National says it will block changes to electoral laws that currently mean Māori can only switch electoral rolls once every five to six years, which proponents have labelled "racist".
The Government has today announced a proposal to make it easier for Māori to change whether they vote for candidates in Māori or general electorate seats.
But National remains opposed to the current form of the proposal, which requires support from both major parties to succeed.
It comes as Te Pāti Māori co-leader Rawiri Waititi's Members' Bill was incidentally drawn from the ballot today which has been calling for the very changes being suggested.
Currently, Māori can only elect to switch rolls once every five to six years, based around Census results, despite elections occurring every three years.
The last Māori Electoral Option was in 2018 and the next is due in 2024.
Waititi has previously called the rule "racist" and said it blocked Māori from having greater democratic participation as, if they were on the wrong roll, it would take years to correct. His Members' Bill would also make it easier to switch rolls.
Justice Minister Kris Faafoi today announced a bill would be introduced to the House in the coming weeks.
"This work follows through on our 2020 election commitment to protect the integrity of New Zealand elections and is part of our ongoing work to modernise the Electoral Act so they remain fit for purpose and meet the needs of the next generation of voters," Faafoi said.
"By allowing Māori to change rolls at any time, up to and including on polling day, it provides Māori with flexibility and promotes participation in New Zealand's democracy.
"By removing the restrictions that currently lock Māori voters in their roll choice for two general elections, this change represents a significant improvement to a status quo that prevents Māori voters from fully exercising their electoral rights."
Ministry of Justice research and reports by the Justice Select Committee and the Electoral Commission had identified issues around the timing.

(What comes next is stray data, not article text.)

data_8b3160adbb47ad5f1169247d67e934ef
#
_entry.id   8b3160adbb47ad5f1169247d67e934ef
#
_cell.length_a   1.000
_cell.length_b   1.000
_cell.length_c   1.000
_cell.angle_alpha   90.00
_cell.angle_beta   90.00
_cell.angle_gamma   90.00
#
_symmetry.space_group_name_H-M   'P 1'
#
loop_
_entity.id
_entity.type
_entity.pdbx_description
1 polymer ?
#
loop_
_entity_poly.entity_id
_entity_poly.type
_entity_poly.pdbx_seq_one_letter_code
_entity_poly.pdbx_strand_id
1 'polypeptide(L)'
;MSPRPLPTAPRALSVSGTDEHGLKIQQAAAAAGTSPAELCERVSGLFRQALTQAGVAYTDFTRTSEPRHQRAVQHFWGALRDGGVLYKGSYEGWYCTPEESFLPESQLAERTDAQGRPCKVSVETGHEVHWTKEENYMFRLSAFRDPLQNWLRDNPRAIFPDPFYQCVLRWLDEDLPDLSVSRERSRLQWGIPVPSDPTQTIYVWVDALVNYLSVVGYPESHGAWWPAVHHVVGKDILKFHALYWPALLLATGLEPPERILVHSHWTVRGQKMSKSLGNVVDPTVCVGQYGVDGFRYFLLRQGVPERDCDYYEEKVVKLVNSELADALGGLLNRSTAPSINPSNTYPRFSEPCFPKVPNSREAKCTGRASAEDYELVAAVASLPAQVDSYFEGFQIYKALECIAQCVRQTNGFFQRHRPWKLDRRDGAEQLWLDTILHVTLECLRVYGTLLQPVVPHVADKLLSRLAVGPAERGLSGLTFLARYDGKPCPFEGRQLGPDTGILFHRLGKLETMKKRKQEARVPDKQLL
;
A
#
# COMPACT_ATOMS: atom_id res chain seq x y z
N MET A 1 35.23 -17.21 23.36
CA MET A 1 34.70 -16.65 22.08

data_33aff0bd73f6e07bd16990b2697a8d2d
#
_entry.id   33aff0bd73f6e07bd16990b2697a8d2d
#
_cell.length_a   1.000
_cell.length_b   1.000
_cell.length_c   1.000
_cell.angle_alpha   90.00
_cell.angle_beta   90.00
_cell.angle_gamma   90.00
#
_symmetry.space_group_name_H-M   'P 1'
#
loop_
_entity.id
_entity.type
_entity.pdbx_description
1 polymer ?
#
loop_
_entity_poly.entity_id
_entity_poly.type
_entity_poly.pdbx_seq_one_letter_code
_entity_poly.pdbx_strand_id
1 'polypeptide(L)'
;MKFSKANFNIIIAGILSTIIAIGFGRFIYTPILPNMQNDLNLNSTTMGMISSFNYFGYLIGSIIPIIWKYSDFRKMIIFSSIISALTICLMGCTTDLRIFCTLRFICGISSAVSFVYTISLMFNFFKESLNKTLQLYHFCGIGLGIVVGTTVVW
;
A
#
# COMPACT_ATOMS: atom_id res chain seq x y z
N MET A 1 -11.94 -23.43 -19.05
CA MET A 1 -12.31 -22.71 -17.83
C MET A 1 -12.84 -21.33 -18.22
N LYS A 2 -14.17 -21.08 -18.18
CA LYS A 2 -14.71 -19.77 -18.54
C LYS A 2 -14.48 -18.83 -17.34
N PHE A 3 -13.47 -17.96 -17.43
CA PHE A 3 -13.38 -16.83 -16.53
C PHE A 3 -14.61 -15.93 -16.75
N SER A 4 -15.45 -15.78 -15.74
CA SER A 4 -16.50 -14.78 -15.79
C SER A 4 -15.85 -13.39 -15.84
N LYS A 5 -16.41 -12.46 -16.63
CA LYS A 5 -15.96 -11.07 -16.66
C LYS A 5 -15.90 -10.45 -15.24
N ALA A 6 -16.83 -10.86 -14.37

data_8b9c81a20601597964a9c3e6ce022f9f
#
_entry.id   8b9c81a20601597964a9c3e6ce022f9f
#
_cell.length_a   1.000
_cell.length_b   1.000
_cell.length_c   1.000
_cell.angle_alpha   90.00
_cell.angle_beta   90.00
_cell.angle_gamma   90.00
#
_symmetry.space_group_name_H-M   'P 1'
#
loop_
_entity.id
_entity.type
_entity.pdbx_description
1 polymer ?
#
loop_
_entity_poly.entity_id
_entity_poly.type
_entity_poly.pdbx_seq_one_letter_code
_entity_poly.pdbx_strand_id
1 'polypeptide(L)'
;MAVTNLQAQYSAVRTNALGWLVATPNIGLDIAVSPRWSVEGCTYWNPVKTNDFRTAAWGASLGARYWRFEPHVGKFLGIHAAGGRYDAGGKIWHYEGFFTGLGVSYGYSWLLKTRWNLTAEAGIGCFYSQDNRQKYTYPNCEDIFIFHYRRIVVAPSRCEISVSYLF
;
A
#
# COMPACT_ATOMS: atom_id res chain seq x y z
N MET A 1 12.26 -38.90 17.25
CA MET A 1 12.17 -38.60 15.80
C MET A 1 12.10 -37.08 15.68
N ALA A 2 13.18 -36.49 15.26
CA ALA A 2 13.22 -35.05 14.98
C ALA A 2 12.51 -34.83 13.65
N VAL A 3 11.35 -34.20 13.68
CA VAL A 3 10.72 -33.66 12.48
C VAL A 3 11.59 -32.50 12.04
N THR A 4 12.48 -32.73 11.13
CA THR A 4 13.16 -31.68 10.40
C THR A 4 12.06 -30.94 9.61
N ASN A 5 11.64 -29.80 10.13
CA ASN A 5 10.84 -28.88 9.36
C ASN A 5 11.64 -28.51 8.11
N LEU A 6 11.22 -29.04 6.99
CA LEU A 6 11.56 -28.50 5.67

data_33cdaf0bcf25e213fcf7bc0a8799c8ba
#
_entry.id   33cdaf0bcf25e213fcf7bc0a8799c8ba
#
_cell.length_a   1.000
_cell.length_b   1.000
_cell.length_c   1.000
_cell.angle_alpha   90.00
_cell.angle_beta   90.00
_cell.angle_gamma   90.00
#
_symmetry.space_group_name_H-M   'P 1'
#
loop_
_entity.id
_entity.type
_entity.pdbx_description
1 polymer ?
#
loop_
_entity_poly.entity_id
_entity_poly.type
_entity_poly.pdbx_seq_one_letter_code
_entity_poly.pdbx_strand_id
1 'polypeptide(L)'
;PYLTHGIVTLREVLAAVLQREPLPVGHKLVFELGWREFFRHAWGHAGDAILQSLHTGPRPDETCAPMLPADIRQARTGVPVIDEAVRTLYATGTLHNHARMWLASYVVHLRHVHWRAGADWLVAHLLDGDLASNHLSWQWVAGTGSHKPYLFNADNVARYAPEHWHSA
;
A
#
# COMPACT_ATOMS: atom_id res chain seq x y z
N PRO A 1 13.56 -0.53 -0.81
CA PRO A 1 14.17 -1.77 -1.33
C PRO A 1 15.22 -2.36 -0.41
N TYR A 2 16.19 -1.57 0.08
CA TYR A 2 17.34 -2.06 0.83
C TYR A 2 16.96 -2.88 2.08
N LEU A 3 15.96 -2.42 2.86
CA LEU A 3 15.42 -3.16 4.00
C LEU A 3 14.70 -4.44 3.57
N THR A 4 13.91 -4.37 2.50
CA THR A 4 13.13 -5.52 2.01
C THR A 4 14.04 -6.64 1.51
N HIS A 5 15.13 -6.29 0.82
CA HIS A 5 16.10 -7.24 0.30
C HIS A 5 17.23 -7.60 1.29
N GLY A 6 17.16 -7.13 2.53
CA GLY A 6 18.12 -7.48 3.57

"The current restrictions on timing and frequency of the Option are unjustified, unfair, and often difficult to understand," Faafoi said.
While the law change will allow Māori voters to change rolls at any time, there will be an exception preventing voters from switching rolls to vote in byelections, he said.
The Bill will make the Māori Electoral Option a "continuous option", and is expected to come into force in March 2023 in time for the 2023 General Election.
However, as it requires changes to the calculation of the Māori electoral population it also requires changes to the Electoral Act, which requires a 75 per cent majority or a referendum, meaning it would need support of National to pass.
National's justice spokesman Paul Goldsmith said his party opposed the changes in their current form as he believed the "continuous option" could risk people "gaming" the system.
Goldsmith said this could occur by people switching rolls in situations of a byelection, at the general election to vote in marginal seats and local government level.
"You could easily exclude switching three months or four months before a general election or before local elections. That's a suggestion we're making."
Goldsmith said moving away from synergy with Census results risked affecting the proportionality of seats.
"We've had this system in place where the Māori roll is determined by the census every five years. And it's very important to maintain proportionality through the voting arrangements."
Māori Development Minister Willie Jackson said National was simply on the "edges of playing the Māori card".
"They are wondering if there are votes in going against Māori initiatives and issues. They are playing around, half supporting us, so we will see where they go."
Te Pāti Māori co-leader Rawiri Waititi said Māori were currently being blocked from their right to choose to be on the Māori roll, aside from in that four-month window every five to six years.
His Members' Bill would allow Māori to change between the Māori and general electoral rolls at any time.
It would also change the requirement to redraw electoral boundaries to a set date two years after each general election, automatically place Māori on the Māori electoral roll if unspecified, and change the name of "general electoral district" to "non-Māori electoral district".
Green Party justice spokeswoman Golriz Ghahraman is also pushing for similar changes through her own Members' Bill.
Act leader David Seymour has said he had received the draft bill from Faafoi.
"We will consider it in Caucus before offering our feedback," Seymour said.
"We're open to flexibility, but not at the expense of a free and democratic electoral system," he said.